The recent Boston Marathon bombings and the federal government's successful response in the case calls for kudos from every sector of our population.
Yet, the quickly developing story regarding the handling of the investigation and reaction to the Russian FSB's prior referral of intelligence regarding Tamerlan Tsarnaev's suspected ties to radical Islamic elements exemplifies, once again, why our country's "Homeland Security" arsenal is in dire need of an overhaul.
As reported to date, the FBI is under the microscope for apparently not doing enough with the information that it received that an identifiable suspected radical Islamic foreign national was in our midst. While it must be presumed that the Russians did not give our intelligence services their Human Intelligence resources (covert operatives or cooperating individuals who would likely be the source of information and possible eyewitnesses to Tsarnaev's activities), and that they would have only shared that which they deemed necessary, the FBI admits that the Russians shared enough information to trigger a preliminary investigation; an investigation, almost certainly, by the Boston Joint Terrorism Task Force (JTTF).
The way such investigations are conducted has been widely reported and discussed before. Yet, guaranteed to have been an issue would have been the classified status of the information that the foreign intelligence service provided.
That alone would have limited the dissemination of the information, whether or not the Russians themselves demanded such a limitation.
More importantly, it would have greatly limited what the United States Attorney's Office and the Department of Justice might be able or willing to do with whatever was developed.
The simple reason for this would have been that the use of any of the classified evidence would have triggered the Classified Information Procedures Act (CIPA) and the onerous requirements that it imposes on federal prosecutions.
Instead, the immigration laws of this country should have been employed not only to shut Tsarnaev down before he acted, but ultimately to have rid our country of the threat that he posed.
As reported, Tsarnaev was in the United States as a Lawful Permanent Resident (LPR) alien and was still in process in regard to his application for citizenship.
Based on the Russian lead that prompted a preliminary FBI investigation into Tsarnaev's possible involvement in terrorist activity, Tsarnaev was thus arguably amenable to, at a minimum, deportation charges. Sections of the Immigration and Naturalization Act (INA) allow action against an alien who the Attorney General or the Secretary of Homeland Security had reasonable grounds to believe is likely to engage in any terrorist activity, or as an alien who endorsed or espoused terrorist activity.
These charges are far reaching and can be broadly interpreted to cover a wide variety of conduct as has been proven in prior cases involving such matters as espionage.
He was also ineligible for citizenship for the same reasons, and his application for citizenship would have automatically been rejected had the government charged him and placed him in removal proceedings before an immigration judge, pursuant to section 318 of the INA.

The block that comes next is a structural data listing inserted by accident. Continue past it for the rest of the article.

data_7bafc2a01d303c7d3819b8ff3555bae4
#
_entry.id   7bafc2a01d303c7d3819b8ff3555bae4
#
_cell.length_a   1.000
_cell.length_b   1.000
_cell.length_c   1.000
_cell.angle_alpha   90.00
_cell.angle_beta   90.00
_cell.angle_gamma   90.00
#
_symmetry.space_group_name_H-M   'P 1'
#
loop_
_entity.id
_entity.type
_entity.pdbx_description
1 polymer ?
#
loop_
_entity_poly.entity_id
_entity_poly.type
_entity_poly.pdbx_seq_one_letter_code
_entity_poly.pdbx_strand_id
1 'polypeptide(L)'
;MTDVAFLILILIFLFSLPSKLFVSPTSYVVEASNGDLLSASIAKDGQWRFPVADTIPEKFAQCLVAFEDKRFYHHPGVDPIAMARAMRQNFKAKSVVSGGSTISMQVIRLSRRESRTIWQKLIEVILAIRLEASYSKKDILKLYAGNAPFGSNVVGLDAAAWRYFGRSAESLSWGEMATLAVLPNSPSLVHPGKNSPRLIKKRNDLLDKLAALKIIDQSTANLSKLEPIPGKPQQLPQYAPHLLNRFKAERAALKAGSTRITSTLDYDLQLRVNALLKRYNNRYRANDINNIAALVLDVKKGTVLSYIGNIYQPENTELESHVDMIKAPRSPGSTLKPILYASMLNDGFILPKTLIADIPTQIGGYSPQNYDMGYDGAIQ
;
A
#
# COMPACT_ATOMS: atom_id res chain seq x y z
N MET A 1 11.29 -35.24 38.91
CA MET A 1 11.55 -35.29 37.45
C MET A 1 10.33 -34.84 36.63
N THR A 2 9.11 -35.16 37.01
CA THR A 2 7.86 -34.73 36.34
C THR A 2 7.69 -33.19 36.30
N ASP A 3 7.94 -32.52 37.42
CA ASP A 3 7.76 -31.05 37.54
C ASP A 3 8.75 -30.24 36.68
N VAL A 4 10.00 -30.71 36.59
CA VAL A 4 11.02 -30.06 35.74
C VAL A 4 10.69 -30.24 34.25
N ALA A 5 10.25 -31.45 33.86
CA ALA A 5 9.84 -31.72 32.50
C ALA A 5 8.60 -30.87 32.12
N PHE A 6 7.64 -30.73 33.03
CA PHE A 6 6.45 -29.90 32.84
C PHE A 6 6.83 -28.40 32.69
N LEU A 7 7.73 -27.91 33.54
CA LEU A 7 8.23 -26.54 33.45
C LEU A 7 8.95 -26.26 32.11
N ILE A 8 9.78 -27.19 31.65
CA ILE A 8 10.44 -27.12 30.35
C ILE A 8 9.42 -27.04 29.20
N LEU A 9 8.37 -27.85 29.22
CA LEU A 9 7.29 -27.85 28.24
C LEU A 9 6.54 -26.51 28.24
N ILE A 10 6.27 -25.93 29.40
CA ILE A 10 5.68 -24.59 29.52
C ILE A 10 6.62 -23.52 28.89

This would be especially true if an investigation revealed Internet/Facebook activity that included anti-American and/or terrorist support postings, or his Internet searches revealed an interest in bomb making, or he was involved in high volume firearms and/or ammunition purchases, among other things.
Once charged, he could have been taken into custody and his ability to even seek release would have been severely limited since, for instance, an immigration judge would have no jurisdiction to reconsider the conditions of custody based on existing federal regulations.
Tsarnaev would have had even less rights because he departed the United States and went to another country, if such actions and related actions had been taken prior to his attempt to re-enter this country.
All of this could have been accomplished without the use of much if any of the classified evidence.
Yet, in this case, none of this was apparently done.
Perhaps, none of this was even considered.
So Tsarnaev, with his brother, remained free to apparently commit the unprovoked and clearly unforgivable atrocities that he did.
Thus, while the FBI's handling of Tamerlan Tsarnaev should be looked at, Congress should not stop there.
The specific actions – and perhaps specific inactions – of another department of the United States government must be scrutinized.
The department that handles not only the grant of immigration benefits to foreign nationals; but the one that is also supposed to use its very impressive arsenal of laws and authorities to protect this nation against undesirable foreign nationals.
The Department of Homeland Security.
Dan Vara was the INS District Counsel, United States Department of Justice, in Miami, Florida from 1990 until 2003. He was also the ICE Chief Counsel, United States Department of Homeland Security, in Orlando, Florida from 2003 until 2006. As the highest ranking federal immigration attorney in the State of Florida, he was at the forefront of many significant immigration enforcement matters involving counterterrorism and counterintelligence. He was also an instructor on such matters at INS, ICE and FBI conferences. He is now in private legal practice in South Florida.